As I write, the snap ‘circuit breaker’ lockdown that began last Friday has been extended to support management of the COVID outbreak in Melbourne. I hope you and your loved ones have managed to stay safe and keep your spirits up over the first week of the lockdown.
We have seen two budgets – one Federal and one State – in the last month. Unlike last year, the Federal budget contained no specific assistance for the University sector and made it clear that international borders are not expected to reopen for another 12 months. This will place enormous pressure on University finances and sharpens the importance of finding a way to bring international students safely back into the country. To date, the Federal Government has yet to approve any of the plans proposed by State Governments for their safe return.
The State budget included the announcement of just over $100m for the ‘Home of the Matildas’ on our Bundoora campus (on which more below). This is very exciting news and vindicates our decision some years ago to make a major investment in the rejuvenation of our Sports Park. This will become a major sports facility for elite and community sport in Melbourne’s north – which has been part of our vision all along. It continues the State Government’s exemplary record of providing much-needed support for Victoria’s universities during COVID.
In the meantime, we are back to the unwelcome familiarity of lockdown. We may have to deal with more of these until a significant proportion of the Australian population is vaccinated and issues with quarantine arrangements are fully resolved.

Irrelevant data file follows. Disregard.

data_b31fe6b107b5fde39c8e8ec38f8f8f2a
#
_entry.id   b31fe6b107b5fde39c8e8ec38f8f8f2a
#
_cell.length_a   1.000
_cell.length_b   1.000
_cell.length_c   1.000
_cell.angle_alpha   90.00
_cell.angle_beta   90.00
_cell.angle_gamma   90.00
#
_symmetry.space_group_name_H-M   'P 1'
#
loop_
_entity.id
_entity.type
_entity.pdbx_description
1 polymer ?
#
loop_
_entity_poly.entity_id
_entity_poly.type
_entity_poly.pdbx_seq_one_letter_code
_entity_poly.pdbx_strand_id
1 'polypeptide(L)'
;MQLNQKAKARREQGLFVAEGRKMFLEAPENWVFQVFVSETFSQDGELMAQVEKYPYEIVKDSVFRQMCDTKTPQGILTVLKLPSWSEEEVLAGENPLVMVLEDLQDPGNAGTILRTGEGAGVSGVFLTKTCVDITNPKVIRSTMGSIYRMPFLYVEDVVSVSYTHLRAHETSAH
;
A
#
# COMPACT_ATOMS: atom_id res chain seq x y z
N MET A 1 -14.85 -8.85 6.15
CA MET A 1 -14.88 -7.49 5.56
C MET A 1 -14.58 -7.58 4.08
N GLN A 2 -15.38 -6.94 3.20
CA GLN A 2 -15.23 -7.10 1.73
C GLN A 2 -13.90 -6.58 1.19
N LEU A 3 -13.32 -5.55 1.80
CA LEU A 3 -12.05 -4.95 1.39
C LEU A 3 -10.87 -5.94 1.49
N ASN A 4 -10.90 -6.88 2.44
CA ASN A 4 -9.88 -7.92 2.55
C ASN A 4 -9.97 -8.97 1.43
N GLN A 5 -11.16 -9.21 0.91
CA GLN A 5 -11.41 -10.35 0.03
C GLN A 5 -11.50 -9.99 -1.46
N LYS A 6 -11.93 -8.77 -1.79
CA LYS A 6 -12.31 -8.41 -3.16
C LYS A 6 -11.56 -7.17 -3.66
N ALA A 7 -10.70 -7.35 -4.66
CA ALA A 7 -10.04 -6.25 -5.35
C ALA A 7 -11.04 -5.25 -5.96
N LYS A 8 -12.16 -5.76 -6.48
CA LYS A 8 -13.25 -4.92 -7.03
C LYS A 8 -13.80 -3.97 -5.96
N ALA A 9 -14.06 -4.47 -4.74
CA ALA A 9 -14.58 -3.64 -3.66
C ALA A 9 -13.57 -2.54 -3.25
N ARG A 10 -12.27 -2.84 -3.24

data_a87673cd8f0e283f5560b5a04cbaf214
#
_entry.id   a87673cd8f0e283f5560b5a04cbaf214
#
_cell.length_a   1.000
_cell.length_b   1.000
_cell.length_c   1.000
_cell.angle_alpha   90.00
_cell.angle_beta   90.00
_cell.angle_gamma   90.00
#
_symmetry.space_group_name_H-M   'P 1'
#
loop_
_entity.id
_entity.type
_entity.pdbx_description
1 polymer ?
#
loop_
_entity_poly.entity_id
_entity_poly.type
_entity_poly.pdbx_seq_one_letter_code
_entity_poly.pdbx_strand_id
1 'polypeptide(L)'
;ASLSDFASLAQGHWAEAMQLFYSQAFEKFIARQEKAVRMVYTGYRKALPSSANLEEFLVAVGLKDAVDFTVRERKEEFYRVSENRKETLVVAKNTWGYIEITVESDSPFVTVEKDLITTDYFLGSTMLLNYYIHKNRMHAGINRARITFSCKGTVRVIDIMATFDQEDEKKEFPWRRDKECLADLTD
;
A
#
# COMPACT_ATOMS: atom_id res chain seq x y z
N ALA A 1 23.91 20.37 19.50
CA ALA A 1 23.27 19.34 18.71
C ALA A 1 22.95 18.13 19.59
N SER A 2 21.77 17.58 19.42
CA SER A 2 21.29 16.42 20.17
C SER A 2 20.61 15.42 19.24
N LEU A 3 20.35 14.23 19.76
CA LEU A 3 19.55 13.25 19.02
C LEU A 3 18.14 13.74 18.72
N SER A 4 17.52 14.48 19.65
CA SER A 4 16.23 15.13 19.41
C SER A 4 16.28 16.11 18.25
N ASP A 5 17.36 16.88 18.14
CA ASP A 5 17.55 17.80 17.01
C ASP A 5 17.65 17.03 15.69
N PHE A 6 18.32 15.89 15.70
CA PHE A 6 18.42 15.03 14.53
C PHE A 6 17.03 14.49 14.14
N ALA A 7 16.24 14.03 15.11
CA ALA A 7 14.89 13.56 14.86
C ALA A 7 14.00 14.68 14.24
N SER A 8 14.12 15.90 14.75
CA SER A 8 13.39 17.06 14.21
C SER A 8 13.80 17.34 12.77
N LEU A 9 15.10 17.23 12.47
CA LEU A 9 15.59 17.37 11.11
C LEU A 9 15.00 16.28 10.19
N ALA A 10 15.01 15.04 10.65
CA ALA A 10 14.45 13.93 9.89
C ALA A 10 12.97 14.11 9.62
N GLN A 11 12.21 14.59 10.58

I know that many students and staff are keen to get back to a full-time, on-campus experience, but the events of the last week have shown that we need to continue to deliver teaching and other activity remotely when needed.
Although the last 15 months have been challenging, the disruption we’ve faced has helped to accelerate our work on programs like StudyFlex and compelled us to improve our online offerings. This has enabled us to support our students to continue with their studies during successive lockdowns and will help us to attract more students in the future who want to study with us online.
We have demonstrated that we can do this well. For example, La Trobe currently has 22 per cent of the highest performing online subjects with Open Universities Australia, and our student satisfaction rate with OUA has increased over the past four years to over 85 per cent. This is a great tribute to the team who work on our OUA courses in Food and Nutrition and illustrates that we have the capacity to provide an excellent experience for our online students.
So, while it’s been a difficult time, we have many achievements to celebrate and good reason to be positive about the future. In this month’s blog, I’d like to share some of our recent successes.
I was delighted to be at the opening of the new Bendigo campus library with the Chancellor on 14 May. The Library is a brilliant space that includes the latest Augmented Reality and Virtual Reality teaching labs, artwork by local Indigenous artist Kane Nelson depicting the lands on which each of our campuses are located, and a 460 square metre events space for University social and cultural activities and use by the local community. The design concept uses the idea of libraries as a ‘third space’ that can serve as a community gathering point and a collaborative learning space between home and work. It’s a very impressive building and I wasn’t surprised to see the Library shortlisted in the Public Design category of the 2021 Australia Interior Design Awards.
Medical research funding
Congratulations to the four researchers who are leading life-changing projects that received almost $6m in funding under the prestigious Medical Research Future Fund (MRFF). It was telling that three of the projects are led by researchers based in the La Trobe University School of Cancer Medicine in the Olivia Newton-John Cancer Research Institute. We’ve developed a formidable research partnership with the Institute that is helping us to better understand the spread of cancer cells within the body and develop new cancer therapies.